COVID-19’s scope of interest spans beyond the tourism industry. Businesses that heavily rely on imports not only from China but other countries are also threatened by the situation. This is because governments are on high alert, and right now, importing products means higher exposure risk. Consumers have also changed their spending habits because of the coronavirus. For example, people are trying to avoid crowded public places to minimize the risk of exposure; thus, many businesses are suffering since they lack adequate clients, thus, business has been slow.
Singapore’s support and stabilization package
Singapore’s government has been busy coming up with measures aimed at helping businesses to shield themselves more effectively from the effects of the Coronavirus outbreak. Here are some of those steps that are part of Singapore’s 2020 budget for shielding against the impact of COVID-19.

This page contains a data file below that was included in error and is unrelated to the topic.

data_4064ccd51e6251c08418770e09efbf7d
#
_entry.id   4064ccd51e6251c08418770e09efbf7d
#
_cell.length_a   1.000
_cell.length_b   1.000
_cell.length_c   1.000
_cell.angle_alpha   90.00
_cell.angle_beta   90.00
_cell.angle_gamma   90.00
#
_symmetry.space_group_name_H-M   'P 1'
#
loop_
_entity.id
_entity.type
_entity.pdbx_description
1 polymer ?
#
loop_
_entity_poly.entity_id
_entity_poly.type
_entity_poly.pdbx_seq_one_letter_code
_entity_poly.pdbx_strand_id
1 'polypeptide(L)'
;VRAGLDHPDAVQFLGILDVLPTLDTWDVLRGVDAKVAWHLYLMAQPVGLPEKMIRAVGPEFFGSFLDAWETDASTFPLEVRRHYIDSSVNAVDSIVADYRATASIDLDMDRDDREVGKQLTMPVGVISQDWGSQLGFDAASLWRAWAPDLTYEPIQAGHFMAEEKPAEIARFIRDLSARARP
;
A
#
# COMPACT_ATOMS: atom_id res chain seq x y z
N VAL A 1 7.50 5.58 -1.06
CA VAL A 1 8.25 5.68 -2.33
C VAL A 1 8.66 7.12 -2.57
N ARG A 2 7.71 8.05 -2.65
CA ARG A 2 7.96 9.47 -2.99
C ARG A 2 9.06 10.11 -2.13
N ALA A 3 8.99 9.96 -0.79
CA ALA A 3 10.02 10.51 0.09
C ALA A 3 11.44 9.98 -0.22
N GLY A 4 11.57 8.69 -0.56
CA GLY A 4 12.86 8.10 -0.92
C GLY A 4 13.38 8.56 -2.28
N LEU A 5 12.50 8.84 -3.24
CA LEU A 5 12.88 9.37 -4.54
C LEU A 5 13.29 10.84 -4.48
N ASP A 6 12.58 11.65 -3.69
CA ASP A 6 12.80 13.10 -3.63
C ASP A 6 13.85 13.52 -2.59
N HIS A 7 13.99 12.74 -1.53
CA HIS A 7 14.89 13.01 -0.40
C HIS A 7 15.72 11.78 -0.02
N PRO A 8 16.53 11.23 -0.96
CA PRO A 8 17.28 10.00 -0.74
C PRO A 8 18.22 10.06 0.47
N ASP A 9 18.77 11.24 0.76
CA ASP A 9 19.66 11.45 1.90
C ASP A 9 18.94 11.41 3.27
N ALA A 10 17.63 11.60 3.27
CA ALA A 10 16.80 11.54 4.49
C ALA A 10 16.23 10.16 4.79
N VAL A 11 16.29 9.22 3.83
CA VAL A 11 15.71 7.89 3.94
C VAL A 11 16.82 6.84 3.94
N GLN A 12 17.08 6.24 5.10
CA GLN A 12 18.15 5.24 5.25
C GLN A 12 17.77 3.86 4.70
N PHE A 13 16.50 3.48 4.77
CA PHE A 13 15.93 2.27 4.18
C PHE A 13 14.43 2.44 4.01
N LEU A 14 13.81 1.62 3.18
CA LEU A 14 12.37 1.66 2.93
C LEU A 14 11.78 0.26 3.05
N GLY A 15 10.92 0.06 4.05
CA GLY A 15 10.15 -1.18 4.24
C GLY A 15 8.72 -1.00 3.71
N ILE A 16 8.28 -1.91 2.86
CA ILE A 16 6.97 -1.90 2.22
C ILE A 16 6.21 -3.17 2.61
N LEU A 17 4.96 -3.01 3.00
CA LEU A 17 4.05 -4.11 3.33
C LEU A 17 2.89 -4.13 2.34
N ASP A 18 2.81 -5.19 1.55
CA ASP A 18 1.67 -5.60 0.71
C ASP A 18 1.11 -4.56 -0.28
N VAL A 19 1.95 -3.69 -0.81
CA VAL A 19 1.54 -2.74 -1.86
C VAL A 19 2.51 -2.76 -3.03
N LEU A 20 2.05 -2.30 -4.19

- The Wage Credit Scheme
This is an enhanced version of an already existing scheme and it is aimed at co-funding wage increments for Singapore residents that earn as much as $4,000 every year. However, the new wage increment adjustments will raise the limit to accommodate those earning up to $5,000. More than 700,000 Singapore residents are expected to benefit from this.
- Tax reliefs to target key sectors affected by the coronavirus